MEQ: You have also proposed that the U.S. government develop a plan to help Iraqi scientists escape, arguing that this would cripple Saddam's efforts to amass weapons of mass destruction better than the destruction of those weapons. How many scientists would you need to encourage to leave in order to cripple the nuclear program?
Hamza: Not many, just twenty-five people or so. If that many of the key people were gone, it would put a crimp in the possibility of resolving bottlenecks, getting things running smoothly, putting things together, or getting things organized. It's the thinking they do; our goal should be to take the brain out. So even if there is some rote work done, when there are roadblocks, there is nobody to take care of them.
MEQ: Please explain the reasoning behind extracting the scientists.
Hamza: The U.N. inspectors decided from the beginning that they needed to worry only about equipment. Get the equipment out, the assumption went, and Iraq—presto—is disarmed. But that makes no sense. If you dismantled Los Alamos, would that mean the United States is disarmed? Obviously not. Iraq is nowhere near the U.S. level in nuclear technology, but the principle remains the same. Although supported by some imports, the Iraqi weapons program is basically indigenous. It is a locally designed and implemented program. It's no longer as Osirak was, a foreign program put together in Iraq. That's my major criticism of the inspection process.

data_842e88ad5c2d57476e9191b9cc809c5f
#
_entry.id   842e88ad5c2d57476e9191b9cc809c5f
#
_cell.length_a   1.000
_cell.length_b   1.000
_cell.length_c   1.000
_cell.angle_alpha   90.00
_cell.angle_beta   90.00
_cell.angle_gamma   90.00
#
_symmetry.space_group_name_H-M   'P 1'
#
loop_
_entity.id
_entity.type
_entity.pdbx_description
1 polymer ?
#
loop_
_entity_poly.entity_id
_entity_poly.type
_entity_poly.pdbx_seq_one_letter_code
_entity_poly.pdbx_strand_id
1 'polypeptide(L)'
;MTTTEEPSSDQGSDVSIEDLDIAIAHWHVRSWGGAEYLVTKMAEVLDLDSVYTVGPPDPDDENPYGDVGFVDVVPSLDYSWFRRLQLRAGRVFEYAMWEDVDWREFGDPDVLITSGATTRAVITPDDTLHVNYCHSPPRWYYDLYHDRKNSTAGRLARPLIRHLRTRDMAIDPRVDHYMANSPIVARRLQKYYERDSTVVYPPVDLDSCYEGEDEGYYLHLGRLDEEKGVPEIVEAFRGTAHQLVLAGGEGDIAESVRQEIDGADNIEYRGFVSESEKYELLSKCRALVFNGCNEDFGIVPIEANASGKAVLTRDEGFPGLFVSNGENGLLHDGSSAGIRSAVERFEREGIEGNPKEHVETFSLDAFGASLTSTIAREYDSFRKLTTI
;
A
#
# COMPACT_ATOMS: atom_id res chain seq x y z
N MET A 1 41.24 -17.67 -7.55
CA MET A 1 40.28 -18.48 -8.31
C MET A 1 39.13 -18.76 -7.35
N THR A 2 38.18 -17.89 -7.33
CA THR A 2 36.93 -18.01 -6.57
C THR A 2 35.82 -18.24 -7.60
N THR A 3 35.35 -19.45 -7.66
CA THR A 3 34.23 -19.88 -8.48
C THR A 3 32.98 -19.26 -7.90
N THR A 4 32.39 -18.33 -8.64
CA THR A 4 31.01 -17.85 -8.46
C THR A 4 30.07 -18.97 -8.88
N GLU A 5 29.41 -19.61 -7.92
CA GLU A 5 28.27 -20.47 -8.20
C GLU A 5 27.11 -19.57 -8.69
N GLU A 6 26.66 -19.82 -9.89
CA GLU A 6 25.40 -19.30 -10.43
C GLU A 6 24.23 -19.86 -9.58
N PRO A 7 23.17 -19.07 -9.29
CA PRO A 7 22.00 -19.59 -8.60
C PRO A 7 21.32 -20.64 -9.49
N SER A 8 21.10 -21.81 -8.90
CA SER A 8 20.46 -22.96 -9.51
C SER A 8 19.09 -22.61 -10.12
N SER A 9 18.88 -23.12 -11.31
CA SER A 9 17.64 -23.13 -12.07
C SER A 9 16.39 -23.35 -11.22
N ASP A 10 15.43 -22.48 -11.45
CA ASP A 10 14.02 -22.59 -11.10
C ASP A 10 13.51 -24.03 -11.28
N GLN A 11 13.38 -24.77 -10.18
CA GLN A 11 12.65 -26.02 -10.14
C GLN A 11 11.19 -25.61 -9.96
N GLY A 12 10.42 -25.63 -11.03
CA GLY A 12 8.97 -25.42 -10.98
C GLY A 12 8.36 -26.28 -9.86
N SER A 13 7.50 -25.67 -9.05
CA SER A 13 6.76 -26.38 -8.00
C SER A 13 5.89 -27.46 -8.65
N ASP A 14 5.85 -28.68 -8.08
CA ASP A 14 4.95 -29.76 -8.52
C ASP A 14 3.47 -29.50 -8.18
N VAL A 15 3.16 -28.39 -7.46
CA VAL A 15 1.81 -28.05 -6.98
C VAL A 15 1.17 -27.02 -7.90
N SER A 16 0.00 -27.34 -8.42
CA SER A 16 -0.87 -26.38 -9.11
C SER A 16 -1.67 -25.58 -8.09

MEQ: IAEA and UNSCOM inspectors wrongly assumed that the program is fundamentally imported, and it is not? Were it imported, destroying it would suffice. But being indigenous, the scientists rather than the materiel and equipment must be addressed?
Hamza: Exactly. They made a mis-assessment that Iraqis are a bunch of users who own equipment. A scientist is not an important part of the process; it's the equipment. Get the equipment out, leave the scientists without it, and the problem is solved.
MEQ: So you're saying that the U.N. understanding in 1991 was ten years out of date. It reflected the realities of 1981?
Hamza: Right. For example, look at what happened with regard to the Iraqi nuclear weapon program. By 1995, the IAEA had accepted Iraq's claim that there was only a small research unit doing weaponization. In other words, it believed that there was no serious nuclear weapon program.
MEQ: What changed that perception?